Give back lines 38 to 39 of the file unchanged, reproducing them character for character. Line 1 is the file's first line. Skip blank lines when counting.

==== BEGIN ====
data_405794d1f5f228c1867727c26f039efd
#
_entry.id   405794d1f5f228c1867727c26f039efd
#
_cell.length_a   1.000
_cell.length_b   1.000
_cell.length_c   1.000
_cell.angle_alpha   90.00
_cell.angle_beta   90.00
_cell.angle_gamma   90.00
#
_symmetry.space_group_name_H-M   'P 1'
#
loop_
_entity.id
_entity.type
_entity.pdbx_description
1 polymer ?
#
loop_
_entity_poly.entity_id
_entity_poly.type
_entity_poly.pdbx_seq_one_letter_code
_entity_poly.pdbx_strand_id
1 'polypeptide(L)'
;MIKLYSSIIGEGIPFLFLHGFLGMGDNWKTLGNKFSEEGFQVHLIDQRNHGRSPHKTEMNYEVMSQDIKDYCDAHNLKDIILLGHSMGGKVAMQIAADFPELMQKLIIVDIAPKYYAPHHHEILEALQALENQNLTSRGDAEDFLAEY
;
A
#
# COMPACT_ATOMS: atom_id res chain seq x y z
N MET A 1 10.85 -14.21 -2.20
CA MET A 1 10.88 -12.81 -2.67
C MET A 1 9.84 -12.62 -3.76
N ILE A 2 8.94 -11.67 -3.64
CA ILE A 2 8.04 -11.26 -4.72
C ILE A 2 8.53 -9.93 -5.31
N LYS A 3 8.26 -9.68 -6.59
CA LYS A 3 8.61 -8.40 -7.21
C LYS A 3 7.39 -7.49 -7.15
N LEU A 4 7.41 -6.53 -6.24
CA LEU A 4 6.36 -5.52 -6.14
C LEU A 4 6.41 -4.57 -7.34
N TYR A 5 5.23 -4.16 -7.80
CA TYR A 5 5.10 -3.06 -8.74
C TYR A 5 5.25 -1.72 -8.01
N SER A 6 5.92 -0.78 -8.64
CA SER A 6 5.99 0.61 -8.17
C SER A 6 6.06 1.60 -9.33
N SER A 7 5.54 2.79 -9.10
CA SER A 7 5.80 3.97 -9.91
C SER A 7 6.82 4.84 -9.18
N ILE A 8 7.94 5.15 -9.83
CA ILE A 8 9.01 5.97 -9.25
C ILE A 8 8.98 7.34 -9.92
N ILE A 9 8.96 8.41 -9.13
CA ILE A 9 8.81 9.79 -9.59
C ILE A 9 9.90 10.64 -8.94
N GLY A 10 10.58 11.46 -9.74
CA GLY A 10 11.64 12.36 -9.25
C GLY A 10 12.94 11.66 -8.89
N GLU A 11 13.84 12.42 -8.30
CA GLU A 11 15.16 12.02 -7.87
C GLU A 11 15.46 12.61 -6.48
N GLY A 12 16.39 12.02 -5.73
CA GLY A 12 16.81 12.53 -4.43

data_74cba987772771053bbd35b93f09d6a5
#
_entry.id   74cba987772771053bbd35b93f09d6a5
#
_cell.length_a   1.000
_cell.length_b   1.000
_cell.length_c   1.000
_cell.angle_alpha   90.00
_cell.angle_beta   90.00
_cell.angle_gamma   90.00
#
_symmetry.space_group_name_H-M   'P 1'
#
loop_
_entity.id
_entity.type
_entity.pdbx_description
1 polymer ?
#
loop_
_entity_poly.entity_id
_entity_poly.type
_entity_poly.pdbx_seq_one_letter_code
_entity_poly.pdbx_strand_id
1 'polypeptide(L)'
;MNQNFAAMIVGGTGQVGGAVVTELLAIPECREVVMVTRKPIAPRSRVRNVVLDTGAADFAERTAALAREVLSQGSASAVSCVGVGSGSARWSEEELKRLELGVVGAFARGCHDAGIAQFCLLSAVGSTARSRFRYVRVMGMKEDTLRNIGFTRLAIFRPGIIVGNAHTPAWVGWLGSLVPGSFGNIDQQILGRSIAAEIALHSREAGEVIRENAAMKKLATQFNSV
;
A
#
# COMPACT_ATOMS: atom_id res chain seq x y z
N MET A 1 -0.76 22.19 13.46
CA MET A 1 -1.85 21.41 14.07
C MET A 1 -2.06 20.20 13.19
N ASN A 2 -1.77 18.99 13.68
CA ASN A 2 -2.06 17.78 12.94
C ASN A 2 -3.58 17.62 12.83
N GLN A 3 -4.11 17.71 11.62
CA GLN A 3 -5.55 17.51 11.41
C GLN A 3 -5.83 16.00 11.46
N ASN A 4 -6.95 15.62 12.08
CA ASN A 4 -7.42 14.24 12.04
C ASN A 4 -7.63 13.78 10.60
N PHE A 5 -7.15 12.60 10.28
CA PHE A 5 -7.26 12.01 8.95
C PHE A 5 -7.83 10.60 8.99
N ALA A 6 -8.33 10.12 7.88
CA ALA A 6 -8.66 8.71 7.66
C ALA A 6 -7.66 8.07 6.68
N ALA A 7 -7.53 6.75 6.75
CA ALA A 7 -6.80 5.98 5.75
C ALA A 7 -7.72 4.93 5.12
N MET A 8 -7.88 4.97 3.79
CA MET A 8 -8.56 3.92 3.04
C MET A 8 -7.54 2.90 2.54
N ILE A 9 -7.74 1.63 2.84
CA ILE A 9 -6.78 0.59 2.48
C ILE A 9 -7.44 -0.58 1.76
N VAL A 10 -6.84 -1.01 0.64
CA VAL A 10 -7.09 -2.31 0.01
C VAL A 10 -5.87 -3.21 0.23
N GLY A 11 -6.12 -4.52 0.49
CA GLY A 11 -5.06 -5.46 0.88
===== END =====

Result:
CA LYS A 3 8.61 -8.40 -7.21
C LYS A 3 7.39 -7.49 -7.15